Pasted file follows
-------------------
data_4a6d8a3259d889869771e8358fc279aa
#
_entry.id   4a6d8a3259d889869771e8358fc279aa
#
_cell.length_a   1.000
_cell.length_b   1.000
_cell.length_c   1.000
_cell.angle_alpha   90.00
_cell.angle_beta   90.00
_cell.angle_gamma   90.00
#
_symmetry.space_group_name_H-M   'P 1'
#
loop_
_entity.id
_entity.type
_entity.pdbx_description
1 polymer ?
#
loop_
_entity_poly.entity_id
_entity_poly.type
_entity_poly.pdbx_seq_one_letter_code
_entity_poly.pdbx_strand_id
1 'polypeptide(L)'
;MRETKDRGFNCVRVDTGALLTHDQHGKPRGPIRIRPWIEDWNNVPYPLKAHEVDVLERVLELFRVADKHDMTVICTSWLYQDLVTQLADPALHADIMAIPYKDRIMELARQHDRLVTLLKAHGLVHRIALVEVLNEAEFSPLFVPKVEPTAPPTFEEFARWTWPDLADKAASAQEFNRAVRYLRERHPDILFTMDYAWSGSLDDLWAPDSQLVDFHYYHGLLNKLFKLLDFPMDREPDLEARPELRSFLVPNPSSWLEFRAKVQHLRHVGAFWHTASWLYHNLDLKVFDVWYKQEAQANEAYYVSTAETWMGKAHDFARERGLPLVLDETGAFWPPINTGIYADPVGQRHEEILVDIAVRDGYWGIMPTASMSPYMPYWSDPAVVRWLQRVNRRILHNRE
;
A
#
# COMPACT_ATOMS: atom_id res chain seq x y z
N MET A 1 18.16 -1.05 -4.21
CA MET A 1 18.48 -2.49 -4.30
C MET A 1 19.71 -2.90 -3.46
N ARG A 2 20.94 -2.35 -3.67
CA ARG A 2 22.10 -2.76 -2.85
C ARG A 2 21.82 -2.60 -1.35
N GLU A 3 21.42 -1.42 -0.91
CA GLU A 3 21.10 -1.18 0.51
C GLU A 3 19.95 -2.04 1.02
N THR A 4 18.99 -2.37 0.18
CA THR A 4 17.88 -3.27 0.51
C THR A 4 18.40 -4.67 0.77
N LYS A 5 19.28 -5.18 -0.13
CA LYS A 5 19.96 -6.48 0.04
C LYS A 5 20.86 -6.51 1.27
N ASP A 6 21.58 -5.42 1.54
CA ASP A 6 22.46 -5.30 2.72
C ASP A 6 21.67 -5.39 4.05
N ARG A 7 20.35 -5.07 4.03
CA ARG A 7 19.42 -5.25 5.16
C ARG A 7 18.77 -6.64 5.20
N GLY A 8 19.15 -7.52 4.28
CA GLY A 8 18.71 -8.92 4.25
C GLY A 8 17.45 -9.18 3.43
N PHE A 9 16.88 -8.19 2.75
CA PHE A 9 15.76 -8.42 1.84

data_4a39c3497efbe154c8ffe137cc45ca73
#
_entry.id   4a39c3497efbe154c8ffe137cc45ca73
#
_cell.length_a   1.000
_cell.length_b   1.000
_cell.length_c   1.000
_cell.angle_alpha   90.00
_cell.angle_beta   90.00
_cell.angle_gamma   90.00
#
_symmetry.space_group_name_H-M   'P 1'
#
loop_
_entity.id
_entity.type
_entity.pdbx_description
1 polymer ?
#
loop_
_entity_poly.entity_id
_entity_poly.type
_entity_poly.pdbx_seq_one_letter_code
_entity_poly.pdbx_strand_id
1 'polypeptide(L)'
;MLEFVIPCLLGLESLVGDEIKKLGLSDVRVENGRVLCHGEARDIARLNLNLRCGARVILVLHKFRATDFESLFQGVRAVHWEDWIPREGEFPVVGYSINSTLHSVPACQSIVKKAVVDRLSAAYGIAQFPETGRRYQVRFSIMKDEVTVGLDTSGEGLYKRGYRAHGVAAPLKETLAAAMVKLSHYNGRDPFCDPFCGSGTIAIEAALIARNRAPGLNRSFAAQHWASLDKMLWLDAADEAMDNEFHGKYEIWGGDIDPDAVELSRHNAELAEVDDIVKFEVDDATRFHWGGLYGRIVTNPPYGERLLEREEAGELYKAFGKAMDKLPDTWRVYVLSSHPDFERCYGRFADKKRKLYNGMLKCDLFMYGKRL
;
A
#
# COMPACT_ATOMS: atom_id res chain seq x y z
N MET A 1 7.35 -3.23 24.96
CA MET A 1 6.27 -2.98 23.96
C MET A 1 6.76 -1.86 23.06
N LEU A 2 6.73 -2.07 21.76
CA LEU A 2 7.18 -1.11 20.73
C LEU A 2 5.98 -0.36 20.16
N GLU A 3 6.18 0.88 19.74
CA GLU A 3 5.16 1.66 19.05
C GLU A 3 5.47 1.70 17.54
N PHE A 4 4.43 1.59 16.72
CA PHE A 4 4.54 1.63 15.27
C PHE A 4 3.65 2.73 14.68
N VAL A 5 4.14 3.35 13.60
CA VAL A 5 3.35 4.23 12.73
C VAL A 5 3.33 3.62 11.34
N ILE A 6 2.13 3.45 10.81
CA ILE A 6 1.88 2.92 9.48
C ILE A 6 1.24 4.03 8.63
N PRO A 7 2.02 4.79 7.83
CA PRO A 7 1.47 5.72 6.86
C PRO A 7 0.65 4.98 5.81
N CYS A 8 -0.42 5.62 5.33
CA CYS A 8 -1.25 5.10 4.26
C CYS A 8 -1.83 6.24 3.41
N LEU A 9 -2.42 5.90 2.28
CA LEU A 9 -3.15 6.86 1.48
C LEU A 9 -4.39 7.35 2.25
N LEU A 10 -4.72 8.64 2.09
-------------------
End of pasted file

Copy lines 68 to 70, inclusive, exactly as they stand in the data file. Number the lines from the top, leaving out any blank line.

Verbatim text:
_symmetry.space_group_name_H-M   'P 1'
#
loop_